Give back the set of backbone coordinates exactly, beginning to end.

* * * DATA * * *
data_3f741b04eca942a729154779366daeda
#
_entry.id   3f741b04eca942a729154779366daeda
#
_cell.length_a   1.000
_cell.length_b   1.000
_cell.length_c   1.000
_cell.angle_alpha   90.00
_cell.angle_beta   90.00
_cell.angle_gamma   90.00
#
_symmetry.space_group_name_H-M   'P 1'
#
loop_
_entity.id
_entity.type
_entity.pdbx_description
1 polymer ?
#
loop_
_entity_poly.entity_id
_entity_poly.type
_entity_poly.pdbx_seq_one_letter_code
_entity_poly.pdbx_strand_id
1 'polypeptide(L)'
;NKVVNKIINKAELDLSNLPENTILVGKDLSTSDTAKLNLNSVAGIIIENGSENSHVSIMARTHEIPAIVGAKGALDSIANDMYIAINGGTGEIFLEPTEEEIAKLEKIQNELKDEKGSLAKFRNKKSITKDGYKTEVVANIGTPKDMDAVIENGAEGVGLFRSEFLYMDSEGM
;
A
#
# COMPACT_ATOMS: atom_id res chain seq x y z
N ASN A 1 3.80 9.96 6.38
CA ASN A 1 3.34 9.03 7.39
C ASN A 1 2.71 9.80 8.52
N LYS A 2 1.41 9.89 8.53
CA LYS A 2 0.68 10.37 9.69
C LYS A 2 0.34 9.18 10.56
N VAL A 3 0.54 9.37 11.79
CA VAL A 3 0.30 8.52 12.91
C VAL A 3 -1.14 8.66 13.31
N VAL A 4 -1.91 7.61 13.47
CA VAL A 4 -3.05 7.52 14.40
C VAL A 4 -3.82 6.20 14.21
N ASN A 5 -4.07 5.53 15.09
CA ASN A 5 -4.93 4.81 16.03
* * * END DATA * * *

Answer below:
data_3f741b04eca942a729154779366daeda
#
_entry.id   3f741b04eca942a729154779366daeda
#
_cell.length_a   1.000
_cell.length_b   1.000
_cell.length_c   1.000
_cell.angle_alpha   90.00
_cell.angle_beta   90.00
_cell.angle_gamma   90.00
#
_symmetry.space_group_name_H-M   'P 1'
#
loop_
_entity.id
_entity.type
_entity.pdbx_description
1 polymer ?
#
loop_
_entity_poly.entity_id
_entity_poly.type
_entity_poly.pdbx_seq_one_letter_code
_entity_poly.pdbx_strand_id
1 'polypeptide(L)'
;NKVVNKIINKAELDLSNLPENTILVGKDLSTSDTAKLNLNSVAGIIIENGSENSHVSIMARTHEIPAIVGAKGALDSIANDMYIAINGGTGEIFLEPTEEEIAKLEKIQNELKDEKGSLAKFRNKKSITKDGYKTEVVANIGTPKDMDAVIENGAEGVGLFRSEFLYMDSEGM
;
A
#
# COMPACT_ATOMS: atom_id res chain seq x y z
N ASN A 1 3.80 9.96 6.38
CA ASN A 1 3.34 9.03 7.39
C ASN A 1 2.71 9.80 8.52
N LYS A 2 1.41 9.89 8.53
CA LYS A 2 0.68 10.37 9.69
C LYS A 2 0.34 9.18 10.56
N VAL A 3 0.54 9.37 11.79
CA VAL A 3 0.30 8.52 12.91
C VAL A 3 -1.14 8.66 13.31
N VAL A 4 -1.91 7.61 13.47
CA VAL A 4 -3.05 7.52 14.40
C VAL A 4 -3.82 6.20 14.21
N ASN A 5 -4.07 5.53 15.09
CA ASN A 5 -4.93 4.81 16.03